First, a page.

One of those things has to be finding the right employees – or finding them at all.
Plumber’s maths will tell you that we still have two million people unemployed, but businesses have positions to fill. However, the variable that’s glaringly missing from that equation is, of course, skills.
Without the right training and skills it can only ever be a case of square pegs in round holes and, as such, firms will struggle to grow their businesses preventing them from creating further opportunities for more employment.
At Pimlico Plumbers, we’re absolutely flat out at the moment and that’s coming before winter, traditionally our busiest season of the year.
To meet this demand we’re currently trying to recruit experienced plumbers, but there just aren’t that many out there. This is due to a lack of investment in practical, vocational training over the last two decades, which has only started to change in the last three or four years.
But the legacy of that lack of investment is hitting businesses like mine hard. Any skilled trade-based business, from the engineers at Boeing and the builders at Barratt Homes to small metal-bashing fabricators and little landscaping firms, are feeling the effects of the skills shortage.
The best option, of course, is to invest at the ground floor and turn school kids onto a career in the skilled trades.
But firms have been sceptical about this because the education system has not turned out the quality of potential employees they want. The survey by the British Chamber of Commerce last week backed this up saying that nine out of ten businesses thought school leavers were not ready for employment.
Without greater collaboration between businesses and education this’ll never change. It’s the workplace skills that are the most important and these are exactly what apprenticeships develop in skilled careers.
However, I think last week was a turning point and a few of the bricks we’ve been smacking our heads against were taken out of the wall. The few days I spent at the Conservative Party Conference meeting influential politicians, as well as the people I spoke to when I made my debut on the BBC’s Question Time, showed me there is a real appetite for a change to the way we educate and train our young people.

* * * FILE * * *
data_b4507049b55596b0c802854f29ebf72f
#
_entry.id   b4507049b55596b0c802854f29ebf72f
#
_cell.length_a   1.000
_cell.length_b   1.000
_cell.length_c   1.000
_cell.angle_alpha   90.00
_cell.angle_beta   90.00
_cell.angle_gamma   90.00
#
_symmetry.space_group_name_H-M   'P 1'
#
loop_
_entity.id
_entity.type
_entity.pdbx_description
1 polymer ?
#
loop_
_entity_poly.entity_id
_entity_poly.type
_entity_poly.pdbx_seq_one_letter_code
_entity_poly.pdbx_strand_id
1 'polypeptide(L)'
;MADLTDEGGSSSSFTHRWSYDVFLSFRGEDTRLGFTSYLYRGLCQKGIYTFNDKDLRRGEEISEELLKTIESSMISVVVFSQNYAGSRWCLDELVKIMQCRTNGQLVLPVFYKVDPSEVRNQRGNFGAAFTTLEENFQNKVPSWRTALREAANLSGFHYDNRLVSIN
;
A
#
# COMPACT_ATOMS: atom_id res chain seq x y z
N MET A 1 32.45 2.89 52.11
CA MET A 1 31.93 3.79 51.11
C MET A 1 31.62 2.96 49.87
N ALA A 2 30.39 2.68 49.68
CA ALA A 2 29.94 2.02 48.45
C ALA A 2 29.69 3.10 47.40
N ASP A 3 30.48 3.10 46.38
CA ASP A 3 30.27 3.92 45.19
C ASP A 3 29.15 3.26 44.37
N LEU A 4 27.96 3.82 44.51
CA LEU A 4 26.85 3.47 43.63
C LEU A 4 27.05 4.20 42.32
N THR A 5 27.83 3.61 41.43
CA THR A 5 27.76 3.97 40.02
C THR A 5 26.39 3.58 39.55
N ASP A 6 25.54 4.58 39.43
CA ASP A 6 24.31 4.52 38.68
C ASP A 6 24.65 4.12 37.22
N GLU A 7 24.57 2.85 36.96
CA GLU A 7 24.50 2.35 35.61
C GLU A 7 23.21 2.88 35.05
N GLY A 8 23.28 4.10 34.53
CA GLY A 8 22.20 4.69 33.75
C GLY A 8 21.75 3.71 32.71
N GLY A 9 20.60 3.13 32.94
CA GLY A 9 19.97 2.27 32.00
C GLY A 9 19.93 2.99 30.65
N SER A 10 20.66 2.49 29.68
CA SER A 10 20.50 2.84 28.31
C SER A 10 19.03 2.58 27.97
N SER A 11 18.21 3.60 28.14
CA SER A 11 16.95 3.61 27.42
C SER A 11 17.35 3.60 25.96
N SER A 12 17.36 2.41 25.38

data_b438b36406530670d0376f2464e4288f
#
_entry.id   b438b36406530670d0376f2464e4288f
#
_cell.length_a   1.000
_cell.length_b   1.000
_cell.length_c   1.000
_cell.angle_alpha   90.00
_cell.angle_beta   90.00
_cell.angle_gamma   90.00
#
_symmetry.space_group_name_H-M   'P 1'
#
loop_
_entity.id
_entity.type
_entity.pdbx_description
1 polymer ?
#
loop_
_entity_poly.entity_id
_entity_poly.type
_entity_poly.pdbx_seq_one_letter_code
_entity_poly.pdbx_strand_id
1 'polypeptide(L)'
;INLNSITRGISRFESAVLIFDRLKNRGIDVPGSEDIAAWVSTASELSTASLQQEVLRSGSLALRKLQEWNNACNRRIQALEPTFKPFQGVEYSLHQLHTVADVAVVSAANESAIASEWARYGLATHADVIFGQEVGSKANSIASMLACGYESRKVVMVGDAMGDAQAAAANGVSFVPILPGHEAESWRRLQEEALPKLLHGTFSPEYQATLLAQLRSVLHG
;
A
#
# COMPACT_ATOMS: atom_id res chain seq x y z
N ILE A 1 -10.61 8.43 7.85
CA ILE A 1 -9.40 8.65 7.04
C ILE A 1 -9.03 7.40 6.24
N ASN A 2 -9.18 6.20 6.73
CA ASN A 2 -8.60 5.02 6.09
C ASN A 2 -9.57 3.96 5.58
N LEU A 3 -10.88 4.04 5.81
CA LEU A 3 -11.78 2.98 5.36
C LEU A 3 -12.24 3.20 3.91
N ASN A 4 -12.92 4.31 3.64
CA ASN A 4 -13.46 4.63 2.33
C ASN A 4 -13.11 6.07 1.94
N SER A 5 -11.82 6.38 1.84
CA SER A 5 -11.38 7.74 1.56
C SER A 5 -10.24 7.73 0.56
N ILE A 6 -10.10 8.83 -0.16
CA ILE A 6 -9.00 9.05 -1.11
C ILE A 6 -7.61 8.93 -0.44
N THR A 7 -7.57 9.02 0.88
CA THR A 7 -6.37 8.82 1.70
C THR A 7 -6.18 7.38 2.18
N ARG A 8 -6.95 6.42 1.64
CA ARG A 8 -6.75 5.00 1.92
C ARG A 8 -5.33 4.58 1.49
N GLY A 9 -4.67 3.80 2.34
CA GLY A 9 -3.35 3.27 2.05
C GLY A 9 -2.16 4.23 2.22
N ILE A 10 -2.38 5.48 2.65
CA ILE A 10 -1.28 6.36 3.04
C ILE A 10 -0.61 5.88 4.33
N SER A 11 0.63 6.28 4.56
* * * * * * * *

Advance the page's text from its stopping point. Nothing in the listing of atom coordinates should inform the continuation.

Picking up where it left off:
At the very top, the Prime Minister targeted eradicating youth unemployment in the next five years and committed more cash for apprenticeships.
In fact, the pledge the David Cameron made, which I wrote about on Real Business last week, to take benefits away from school leavers to fund apprenticeships will give the country a double advantage.
Firstly, and most importantly, it will deliver £300m to create more apprenticeships, which will help ensure we don’t end up with another skills shortage in ten years time.
But it should also make those delivering secondary and further education think extra hard about the skills and abilities they teach their students to make sure the kids are work-ready and don’t end falling into the no-benefits gap.
Charlie Mullins is the archetypal entrepreneur having started his business from scratch and then building it into a multi-million pound enterprise.
From humble beginnings growing up on an estate in South London, Charlie left school with no qualifications, but after a four year plumbing apprenticeship he started his own firm, Pimlico Plumbers, which now generates a turnover in excess of £18m and boasts many well known names among its many clients.
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